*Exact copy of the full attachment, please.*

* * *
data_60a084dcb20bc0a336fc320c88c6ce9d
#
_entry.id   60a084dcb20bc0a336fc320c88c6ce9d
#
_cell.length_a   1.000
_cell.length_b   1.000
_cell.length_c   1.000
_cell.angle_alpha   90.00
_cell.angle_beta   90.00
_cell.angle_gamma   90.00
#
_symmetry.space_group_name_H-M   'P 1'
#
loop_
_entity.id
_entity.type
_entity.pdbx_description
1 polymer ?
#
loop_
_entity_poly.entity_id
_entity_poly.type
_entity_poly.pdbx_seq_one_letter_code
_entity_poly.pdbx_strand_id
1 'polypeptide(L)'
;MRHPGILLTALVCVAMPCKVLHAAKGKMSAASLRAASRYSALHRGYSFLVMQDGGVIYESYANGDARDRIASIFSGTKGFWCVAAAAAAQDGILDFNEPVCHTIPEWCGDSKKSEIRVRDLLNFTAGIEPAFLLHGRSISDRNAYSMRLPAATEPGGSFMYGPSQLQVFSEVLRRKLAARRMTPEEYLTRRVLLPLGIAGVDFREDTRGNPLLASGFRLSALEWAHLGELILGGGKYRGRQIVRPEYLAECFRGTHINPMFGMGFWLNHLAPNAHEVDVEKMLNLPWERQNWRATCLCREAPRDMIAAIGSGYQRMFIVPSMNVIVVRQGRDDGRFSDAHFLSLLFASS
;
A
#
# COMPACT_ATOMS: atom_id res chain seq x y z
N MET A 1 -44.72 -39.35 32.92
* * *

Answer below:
data_60a084dcb20bc0a336fc320c88c6ce9d
#
_entry.id   60a084dcb20bc0a336fc320c88c6ce9d
#
_cell.length_a   1.000
_cell.length_b   1.000
_cell.length_c   1.000
_cell.angle_alpha   90.00
_cell.angle_beta   90.00
_cell.angle_gamma   90.00
#
_symmetry.space_group_name_H-M   'P 1'
#
loop_
_entity.id
_entity.type
_entity.pdbx_description
1 polymer ?
#
loop_
_entity_poly.entity_id
_entity_poly.type
_entity_poly.pdbx_seq_one_letter_code
_entity_poly.pdbx_strand_id
1 'polypeptide(L)'
;MRHPGILLTALVCVAMPCKVLHAAKGKMSAASLRAASRYSALHRGYSFLVMQDGGVIYESYANGDARDRIASIFSGTKGFWCVAAAAAAQDGILDFNEPVCHTIPEWCGDSKKSEIRVRDLLNFTAGIEPAFLLHGRSISDRNAYSMRLPAATEPGGSFMYGPSQLQVFSEVLRRKLAARRMTPEEYLTRRVLLPLGIAGVDFREDTRGNPLLASGFRLSALEWAHLGELILGGGKYRGRQIVRPEYLAECFRGTHINPMFGMGFWLNHLAPNAHEVDVEKMLNLPWERQNWRATCLCREAPRDMIAAIGSGYQRMFIVPSMNVIVVRQGRDDGRFSDAHFLSLLFASS
;
A
#
# COMPACT_ATOMS: atom_id res chain seq x y z
N MET A 1 -44.72 -39.35 32.92